5. After a tense moment in the group

IV. 1nL 5LCkL15 U5LD 8¥ nIGnL¥ LIILC1IVL CCN1AC1Ck5
(uave Larlev, 8 noblts of £ffectlve 5moll Ctoop leoJets)
 View the time you spend contacting as prime ministry time.
 Pray for Spirit-led direction as to what to say.
 Don’t miss the key times mentioned above (III. The most…)
 Pray about who God wants you to contact that week.
 Be positive about God, your church, and your cell group.
 Be considerate of their time and schedule. If they are busy, be brief.
 Be sensitive to their mood. If they are willing to talk, take the time to listen. If not,
don’t push them.
 Have a place to record your contacts.
 Keep things that are shared in confidence, confidential.
 Be consistent. Try to see that everyone is contacted regularly.
 If they have shared a need with you, close the contact by praying for them.
 Use your apprentices and small group members to share the contacting load.
 Have a regular time scheduled each week to do your contacting. Build an hour or two
of contacting into your weekly schedule and see what a difference it makes.



197
nCW 1C LLAD A ÞkA¥Lk MLL1ING?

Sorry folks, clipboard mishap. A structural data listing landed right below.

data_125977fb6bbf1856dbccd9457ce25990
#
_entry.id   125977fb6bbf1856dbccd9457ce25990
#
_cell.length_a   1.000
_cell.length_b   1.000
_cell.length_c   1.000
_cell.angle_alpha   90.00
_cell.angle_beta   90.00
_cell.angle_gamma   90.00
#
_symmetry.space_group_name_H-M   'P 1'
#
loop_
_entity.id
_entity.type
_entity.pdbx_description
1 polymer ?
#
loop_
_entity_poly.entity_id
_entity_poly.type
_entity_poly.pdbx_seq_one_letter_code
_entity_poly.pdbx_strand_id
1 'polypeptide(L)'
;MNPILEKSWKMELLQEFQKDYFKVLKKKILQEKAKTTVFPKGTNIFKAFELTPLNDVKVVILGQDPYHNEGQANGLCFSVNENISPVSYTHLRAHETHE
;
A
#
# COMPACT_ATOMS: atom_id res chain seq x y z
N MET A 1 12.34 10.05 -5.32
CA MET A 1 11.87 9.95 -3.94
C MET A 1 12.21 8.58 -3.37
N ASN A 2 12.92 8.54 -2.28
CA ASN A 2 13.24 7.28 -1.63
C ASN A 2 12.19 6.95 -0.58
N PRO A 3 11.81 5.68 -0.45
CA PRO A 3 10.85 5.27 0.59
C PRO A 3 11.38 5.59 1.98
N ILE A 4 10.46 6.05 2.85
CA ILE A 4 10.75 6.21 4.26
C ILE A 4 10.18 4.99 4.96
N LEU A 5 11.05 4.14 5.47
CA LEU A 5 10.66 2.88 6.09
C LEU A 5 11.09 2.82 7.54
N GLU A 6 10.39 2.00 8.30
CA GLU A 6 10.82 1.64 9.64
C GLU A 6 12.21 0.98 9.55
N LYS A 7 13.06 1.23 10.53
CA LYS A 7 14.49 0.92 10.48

I. WnA1 nAÞÞLN5 WnLN GkCUÞ5 CCMMI1 1C ÞkA¥ ICk CNL ANC1nLk?
(8lll uonahue and Lhe Wlllow Creek Small Croups 1eam, leoJloo llfe-cboooloo 5moll Ctoops)
1. Your relationship with Christ and each other will deepen. You will experience
spiritual growth.
2. There is less chance of burnout as you put problems in God’s hands and trust
members to His care.
3. You allow the Holy Spirit to work in your group so your time together is filling
and refreshing.
4. He will answer your prayers in amazing ways, and your faith will increase.

II. WnLN LLAD A ÞkA¥Lk MLL1ING (GkCUÞ ÞkA¥Lk)
1. When you find a member to have a need
2. When you find a member to have problems
3. When you know there is a conflict between members
4. When you need to pray for those who are going to be invited to the cell